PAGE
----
Pages - 343
Published by Headline Review in 2009
Challenges - 100+ books.
'Autocare Direct Motor Insurance. My name is Mina, how may I help you?'
It was the forty-eighth time she had said it today, according to the computer log. Nearly fifty policy-holders -anxious, irritable, impatient or merely bored - and it wasn't even eleven a.m. Number forty-eight was a man, and appeared to be none of those things; if she'd had to plump for a description, it would probably have been ....hesitant.
I have no idea why, but it has taken me for ever to get around to reviewing this book. This should not reflect on the quality of the book as I really did enjoy it. I think it is just me being a bit lazy. The longer I left it to review, the less likely I was to review it. So I grabbed the bull by the horns and jumped straight in today.
This is a story about love crossing the geographical divide. Mina is a single mum working in a Sheffield call centre helping customers claim on their car insurance. Peter,also a single parent and a Cambridge Geography don, is her next customer, ringing to report the first of a couple of accidents in his car. Events occur over a short period of time, which involve Mina taking home Peter's telephone number and beginning a long distance relationship by telephone. Peter and Mina become telephone pals, phoning each other to talk about their daughters and life around them. Eventually there relationship moves on further from telephone conversations, as to whether they become a couple, you will have to read the book to find out.
Rosy Thornton contacted me via email after I left a comment on Amanda's blog The Zen Leaf. Amanda had reviewed the book and I mentioned how interesting it would be to read, especially as Peter has twin daughters about the same age as mine. Rosy wondered if I would be interested in reviewing it, especially as I could comment from experience on living with twins. So I was only too happy to receive a copy of the book.
The twins in the book are very entertaining. The girls actually get on a lot better than my two do. Anyone who has met my daughters would know that they would disown the other in an instant, given half the chance. The book made me want to swap my twins for the delightful Cassie and Kim. In the story, Cassie and Kim are constantly talking at the same time and finishing each others sentences. It sounds really cute, until you live in those conditions. Imagine have two different radio stations playing at the same time in either ear, constantly from nine in the morning until eight at night and you will no long think it is cute. Though with the passage of time, I am getting better at switching off.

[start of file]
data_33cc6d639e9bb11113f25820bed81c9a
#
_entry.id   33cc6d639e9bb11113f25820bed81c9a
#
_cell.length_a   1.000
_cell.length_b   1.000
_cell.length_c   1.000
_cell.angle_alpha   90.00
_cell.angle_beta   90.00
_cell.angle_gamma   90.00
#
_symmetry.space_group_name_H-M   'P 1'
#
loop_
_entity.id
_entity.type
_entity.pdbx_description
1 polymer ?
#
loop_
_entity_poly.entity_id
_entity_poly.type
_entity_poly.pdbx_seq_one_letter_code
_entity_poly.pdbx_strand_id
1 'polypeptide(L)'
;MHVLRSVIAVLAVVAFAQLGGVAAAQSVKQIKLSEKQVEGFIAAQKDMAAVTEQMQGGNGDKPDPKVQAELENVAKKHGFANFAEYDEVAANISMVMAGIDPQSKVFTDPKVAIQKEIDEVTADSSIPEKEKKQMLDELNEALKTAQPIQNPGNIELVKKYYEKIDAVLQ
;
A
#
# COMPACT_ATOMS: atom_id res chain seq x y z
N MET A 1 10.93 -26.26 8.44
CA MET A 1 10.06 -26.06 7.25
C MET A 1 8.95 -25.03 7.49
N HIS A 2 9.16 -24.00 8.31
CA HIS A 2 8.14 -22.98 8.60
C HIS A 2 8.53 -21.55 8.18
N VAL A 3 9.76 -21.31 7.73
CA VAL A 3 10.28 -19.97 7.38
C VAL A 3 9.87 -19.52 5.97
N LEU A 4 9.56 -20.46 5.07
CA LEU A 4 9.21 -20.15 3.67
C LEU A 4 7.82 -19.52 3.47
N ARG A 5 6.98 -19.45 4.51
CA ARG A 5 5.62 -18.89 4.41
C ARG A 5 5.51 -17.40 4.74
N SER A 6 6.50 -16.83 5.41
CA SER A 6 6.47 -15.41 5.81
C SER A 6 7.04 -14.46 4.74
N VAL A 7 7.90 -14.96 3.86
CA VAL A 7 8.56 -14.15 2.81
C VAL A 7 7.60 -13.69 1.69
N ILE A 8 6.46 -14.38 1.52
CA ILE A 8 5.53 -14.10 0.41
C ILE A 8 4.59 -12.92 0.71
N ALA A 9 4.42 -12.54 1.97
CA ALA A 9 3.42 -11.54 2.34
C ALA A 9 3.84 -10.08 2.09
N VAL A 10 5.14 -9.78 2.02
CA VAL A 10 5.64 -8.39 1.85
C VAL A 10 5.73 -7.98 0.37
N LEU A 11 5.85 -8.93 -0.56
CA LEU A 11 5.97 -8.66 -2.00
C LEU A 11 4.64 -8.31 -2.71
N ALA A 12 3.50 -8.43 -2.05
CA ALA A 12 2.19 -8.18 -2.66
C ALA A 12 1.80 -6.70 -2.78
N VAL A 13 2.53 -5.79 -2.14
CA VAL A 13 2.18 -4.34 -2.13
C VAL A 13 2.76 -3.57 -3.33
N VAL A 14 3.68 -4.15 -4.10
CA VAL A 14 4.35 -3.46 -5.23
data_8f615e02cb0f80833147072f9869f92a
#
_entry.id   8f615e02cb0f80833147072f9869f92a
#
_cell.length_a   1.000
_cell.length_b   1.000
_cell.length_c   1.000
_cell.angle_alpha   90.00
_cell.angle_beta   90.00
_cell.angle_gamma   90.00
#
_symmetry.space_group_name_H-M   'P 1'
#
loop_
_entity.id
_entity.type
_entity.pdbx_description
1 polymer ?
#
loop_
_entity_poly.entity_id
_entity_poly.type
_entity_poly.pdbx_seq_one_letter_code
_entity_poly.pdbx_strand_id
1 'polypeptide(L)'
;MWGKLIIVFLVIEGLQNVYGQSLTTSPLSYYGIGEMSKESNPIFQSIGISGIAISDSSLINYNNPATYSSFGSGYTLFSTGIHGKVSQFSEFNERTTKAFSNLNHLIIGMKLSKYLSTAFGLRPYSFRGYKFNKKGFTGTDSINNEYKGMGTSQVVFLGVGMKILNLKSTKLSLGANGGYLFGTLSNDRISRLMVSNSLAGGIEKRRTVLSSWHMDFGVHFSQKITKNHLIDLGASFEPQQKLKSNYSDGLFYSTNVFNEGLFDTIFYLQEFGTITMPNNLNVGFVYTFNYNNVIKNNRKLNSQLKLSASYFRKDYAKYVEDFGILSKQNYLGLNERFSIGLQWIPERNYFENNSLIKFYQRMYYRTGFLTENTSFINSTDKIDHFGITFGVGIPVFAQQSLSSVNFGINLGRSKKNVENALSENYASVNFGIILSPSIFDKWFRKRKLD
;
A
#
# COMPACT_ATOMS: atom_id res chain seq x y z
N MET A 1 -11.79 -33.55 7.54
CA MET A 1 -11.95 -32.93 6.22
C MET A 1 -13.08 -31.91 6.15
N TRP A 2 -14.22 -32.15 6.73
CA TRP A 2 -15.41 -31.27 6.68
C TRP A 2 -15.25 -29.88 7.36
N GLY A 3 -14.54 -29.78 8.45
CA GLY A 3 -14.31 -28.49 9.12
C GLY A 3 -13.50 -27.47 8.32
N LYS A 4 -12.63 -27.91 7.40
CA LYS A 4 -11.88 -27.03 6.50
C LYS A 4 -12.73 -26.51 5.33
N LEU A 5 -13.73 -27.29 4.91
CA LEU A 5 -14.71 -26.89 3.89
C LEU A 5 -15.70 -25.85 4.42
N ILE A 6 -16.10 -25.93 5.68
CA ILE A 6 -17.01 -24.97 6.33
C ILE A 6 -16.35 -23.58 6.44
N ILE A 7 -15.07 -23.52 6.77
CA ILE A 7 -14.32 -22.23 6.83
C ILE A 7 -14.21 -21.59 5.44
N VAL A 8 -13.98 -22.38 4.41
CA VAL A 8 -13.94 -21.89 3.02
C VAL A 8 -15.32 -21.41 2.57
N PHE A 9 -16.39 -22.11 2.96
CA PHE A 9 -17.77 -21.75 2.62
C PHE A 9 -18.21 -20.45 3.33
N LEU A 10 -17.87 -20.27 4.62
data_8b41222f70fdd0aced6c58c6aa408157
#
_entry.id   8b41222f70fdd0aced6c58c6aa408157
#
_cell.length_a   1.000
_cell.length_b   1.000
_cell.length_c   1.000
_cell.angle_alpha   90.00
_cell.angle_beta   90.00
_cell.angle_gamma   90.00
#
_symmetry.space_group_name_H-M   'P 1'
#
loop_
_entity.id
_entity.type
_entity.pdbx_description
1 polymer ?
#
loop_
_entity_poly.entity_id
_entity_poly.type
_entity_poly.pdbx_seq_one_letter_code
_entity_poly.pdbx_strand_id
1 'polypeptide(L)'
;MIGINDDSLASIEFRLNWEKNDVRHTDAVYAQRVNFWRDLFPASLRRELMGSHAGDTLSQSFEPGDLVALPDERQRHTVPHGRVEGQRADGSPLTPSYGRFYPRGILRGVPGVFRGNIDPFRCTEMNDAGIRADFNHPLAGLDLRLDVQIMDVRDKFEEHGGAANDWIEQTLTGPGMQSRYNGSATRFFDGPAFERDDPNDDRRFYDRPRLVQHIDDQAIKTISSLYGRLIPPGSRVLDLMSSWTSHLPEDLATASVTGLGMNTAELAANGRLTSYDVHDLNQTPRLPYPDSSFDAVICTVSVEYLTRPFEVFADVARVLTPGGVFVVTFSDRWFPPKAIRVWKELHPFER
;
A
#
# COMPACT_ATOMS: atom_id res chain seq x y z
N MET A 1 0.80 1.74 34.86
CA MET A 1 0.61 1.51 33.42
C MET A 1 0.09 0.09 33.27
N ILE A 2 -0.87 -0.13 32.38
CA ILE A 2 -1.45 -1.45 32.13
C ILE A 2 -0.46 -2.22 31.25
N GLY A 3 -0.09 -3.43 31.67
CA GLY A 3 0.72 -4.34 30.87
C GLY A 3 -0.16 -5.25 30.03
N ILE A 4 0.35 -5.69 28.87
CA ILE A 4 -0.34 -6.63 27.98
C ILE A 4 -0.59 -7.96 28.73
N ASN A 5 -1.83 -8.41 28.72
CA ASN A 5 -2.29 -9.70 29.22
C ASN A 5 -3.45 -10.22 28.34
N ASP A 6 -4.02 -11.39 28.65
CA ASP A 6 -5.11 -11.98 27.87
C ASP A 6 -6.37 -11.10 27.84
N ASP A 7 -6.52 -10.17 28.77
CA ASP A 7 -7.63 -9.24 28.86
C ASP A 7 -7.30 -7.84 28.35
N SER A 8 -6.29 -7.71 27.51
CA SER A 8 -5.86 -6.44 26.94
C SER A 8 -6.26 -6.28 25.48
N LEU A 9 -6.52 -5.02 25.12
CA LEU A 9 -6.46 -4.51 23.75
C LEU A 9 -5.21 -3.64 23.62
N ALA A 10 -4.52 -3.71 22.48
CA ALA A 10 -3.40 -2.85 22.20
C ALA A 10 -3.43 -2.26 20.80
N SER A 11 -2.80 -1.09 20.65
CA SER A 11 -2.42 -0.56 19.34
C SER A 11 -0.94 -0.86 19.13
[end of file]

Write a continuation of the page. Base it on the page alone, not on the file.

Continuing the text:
All the characters in the book are entertaining and very realistic. They are all warm and funny and each have their own oddities, that you cannot help but love. Rosy Thornton has a real eye for characters and I dare you not to find a little of people you already know within them. Mina's daughter, Sal is a bookworm and everytime I read about her, I could see a version of myself crossed with Roald Dahl's Matilda. Sal will often be found reading a classic story throughout the book and I found myself writing little notes to remind me to add yet another book to my TBR list.
The book is very descriptive and I found myself immersed in the world that Rosy had created. Everything is described in such detail. There is a description within the book, describing fried fish, which I cannot get out my head, because to me the description is so utterly perfect. See what you think, it may just be me.
'Mina unfolded the oily paper from around her fish, fingers basking in the released hot vapour. The batter was warm and brittle dry, but when she broke it open the fish inside was slick and steamy, scalding her fingertips.'
C'mon all my British readers, isn't that a perfect description for a nice bit of cod from the chippy?
This is not the normal run of the mill romance novel, even though the cover is a little too girly pink for my liking. This is a book about how difficult the first part of a relationship can be. There is no hearts and flowers, but there are difficult situations that bring the most unlikely lovebirds together across a class divide as well as a geographical one.
I would not hesitate to recommend this book. Rosy's style reminded me a little of Catherine Alliot, who always keeps my laughing. Thank you to Rosy for sending me a copy of this book, which I will definitely read again in the near future.